Move over Ikea -- this rustic Italian resto is taking in-store dining to a whole new level.
By Sara Liss
The goods: Fratelli Lyon
is chef Ken Lyon's foray into family dining. The local chef helms the lauded Lyon and Lyon catering company and created the much-loved Lyon Freres et Compagnie on Lincoln Road in the '90s. Now he's back with a stylish dining room and sophisticated approach to ingredient-glorifying food. Located in the Design District's trendy Driade furniture store, all the tableware is sourced from the store but this is no shopper's cafeteria. The restaurant makes good use of its Italian showroom environs, mixing the sleek, minimalist fixtures with warm lighting and an unstuffy atmosphere. Soaring ceilings, orange wire placemats, stainless steel shelves stocked with wines and charcuterie, bistro stools and a marble bar give the space an urban vibe.
The restaurant has aligned itself with the slow food movement, of which there is a chapter in Miami, emphasizing local food traditions and ecologically sound farming practices. To that effect the chef has sourced ingredients from small purveyors in Italy as well at home; his mozzarella and ricotta are courtesy of Puglia-born, Pompano-based cheesemaker Vito Volpe, whose homemade cow's milk cheeses are sellouts at the weekly Upper East Side farmer's market.
Clean, simple Italian fare. With a menu manifesto that name-drops locavore pioneers Alice Waters and Carlo Petrini, the restaurant declares its commitment to sourcing sustainably farmed ingredients. Ten selections of anitpasti, eight varieties of salumi (including a pistachio-studded bologna), a selection of cheeses that includes a "la tur" triple-milk cheese sourced from Piedmontese farmers, salads, crostini, pastas and traditional mains comprise the menu. Prices encourage the ordering of small plates and sharing; anitpasti selections are $4-$15, pizzas $10-$15, pastas and mains $10-$31.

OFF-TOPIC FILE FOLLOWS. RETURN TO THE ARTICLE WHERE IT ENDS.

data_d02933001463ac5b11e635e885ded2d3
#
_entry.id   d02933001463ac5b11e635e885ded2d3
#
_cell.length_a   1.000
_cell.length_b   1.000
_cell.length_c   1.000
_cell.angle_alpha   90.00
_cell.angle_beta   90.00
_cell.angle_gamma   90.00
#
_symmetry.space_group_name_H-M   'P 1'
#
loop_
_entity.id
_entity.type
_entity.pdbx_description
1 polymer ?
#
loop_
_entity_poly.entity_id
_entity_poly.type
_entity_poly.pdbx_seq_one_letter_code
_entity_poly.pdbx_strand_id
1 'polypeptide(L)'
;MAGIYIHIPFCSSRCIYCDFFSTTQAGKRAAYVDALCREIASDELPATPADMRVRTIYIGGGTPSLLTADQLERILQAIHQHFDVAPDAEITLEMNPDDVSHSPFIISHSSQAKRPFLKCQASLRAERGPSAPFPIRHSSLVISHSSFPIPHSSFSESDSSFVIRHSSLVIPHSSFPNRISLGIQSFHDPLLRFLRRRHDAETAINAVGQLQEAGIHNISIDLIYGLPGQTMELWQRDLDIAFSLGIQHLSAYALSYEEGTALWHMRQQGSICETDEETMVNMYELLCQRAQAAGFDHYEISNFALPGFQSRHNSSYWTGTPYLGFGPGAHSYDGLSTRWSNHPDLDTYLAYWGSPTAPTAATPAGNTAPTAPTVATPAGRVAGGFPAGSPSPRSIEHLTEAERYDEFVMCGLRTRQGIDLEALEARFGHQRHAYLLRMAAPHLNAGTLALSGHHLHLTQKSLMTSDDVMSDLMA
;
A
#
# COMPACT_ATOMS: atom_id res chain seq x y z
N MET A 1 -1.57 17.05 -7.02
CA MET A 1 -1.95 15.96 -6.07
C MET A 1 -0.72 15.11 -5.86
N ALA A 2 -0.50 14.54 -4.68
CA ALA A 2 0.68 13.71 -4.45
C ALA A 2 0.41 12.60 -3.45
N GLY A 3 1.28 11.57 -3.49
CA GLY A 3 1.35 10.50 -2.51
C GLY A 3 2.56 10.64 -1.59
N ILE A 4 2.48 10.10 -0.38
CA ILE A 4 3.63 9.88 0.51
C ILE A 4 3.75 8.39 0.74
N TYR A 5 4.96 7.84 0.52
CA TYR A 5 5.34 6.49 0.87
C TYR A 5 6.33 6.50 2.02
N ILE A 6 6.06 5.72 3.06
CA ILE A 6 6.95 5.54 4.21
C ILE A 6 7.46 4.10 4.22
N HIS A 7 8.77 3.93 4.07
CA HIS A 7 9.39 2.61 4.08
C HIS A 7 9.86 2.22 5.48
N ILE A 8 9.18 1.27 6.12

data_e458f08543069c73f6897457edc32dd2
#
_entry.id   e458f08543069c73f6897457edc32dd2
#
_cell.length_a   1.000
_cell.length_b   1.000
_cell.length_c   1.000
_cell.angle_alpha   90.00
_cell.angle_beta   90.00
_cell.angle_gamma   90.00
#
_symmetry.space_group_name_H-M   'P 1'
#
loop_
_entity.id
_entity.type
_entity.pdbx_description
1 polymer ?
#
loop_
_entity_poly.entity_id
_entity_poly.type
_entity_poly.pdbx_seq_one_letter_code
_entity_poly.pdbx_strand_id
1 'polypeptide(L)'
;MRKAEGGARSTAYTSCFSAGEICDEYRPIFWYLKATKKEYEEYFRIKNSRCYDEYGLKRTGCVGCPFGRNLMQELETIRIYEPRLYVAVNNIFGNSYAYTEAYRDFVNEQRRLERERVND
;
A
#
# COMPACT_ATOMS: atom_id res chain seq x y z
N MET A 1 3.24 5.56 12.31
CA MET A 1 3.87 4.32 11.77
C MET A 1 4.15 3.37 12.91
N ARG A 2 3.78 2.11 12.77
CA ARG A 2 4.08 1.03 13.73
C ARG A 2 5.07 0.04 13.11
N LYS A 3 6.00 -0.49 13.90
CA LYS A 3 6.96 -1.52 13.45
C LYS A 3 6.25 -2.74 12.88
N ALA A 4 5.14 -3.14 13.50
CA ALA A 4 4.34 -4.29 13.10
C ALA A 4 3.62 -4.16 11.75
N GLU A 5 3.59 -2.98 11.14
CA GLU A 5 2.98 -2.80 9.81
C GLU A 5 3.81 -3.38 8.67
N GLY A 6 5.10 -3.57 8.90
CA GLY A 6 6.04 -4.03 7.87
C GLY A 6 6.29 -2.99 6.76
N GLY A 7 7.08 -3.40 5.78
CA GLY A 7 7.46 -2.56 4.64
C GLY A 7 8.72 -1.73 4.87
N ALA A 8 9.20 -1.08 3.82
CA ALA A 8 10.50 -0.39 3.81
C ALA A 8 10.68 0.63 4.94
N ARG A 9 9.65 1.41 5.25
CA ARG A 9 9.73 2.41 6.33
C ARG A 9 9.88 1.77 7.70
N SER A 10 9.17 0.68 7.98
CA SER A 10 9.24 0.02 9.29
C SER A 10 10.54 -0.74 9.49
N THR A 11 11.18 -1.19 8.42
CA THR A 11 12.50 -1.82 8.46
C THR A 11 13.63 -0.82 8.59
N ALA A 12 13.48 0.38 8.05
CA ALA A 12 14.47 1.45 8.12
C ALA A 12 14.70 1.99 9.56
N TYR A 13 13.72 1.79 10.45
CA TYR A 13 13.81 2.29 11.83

Platters of cured meats, cheeses and marinated vegetables provide ample starters, while a formidable list of pastas like the house made ravioli stuffed with herbed ricotta and the fresh pea risotto fulfill rustic Italian cravings. Unique dishes include the filet of sole, lightly breaded and doused with a marinade of homemade cured lemons, oregano, vinegar and garlic topped with pickled onions and pine nuts. In keeping with slow food-oriented farmhouse fare, the restaurant offers signature dishes each night of the week, like a young chicken "hunter style" casserole for two on Mondays or the barolo braised beef and polenta Friday nights. Sides like the grilled eggplant layered with ricotta and tomato sauce and the asparagus gratin with pancetta and Parmesan round out the bucolic feast.
This being an enoteca, there are ample quaffs of Italian wines with about 60 selections to choose from, ranging from pricey Barolos to proletariat-priced prosecos. Desserts like the affogato, a scoop of vanilla ice cream topped with an espresso shot, and the chocolate budino dressed with mascarpone sauce offer refreshing respite from the tiramesu and cheesecake tyranny of Italian dessert options.
Fratelli Lyon marries the worlds of high design and artful cooking. The restaurant's farm-to-table philosophy will please The Omnivore's Dilemma-toting gastronomes but is also accessible to the uninitiated.
Fratelli Lyon, 4141 NE 2nd Ave.; 305-572-2901
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Photo: Simon Hare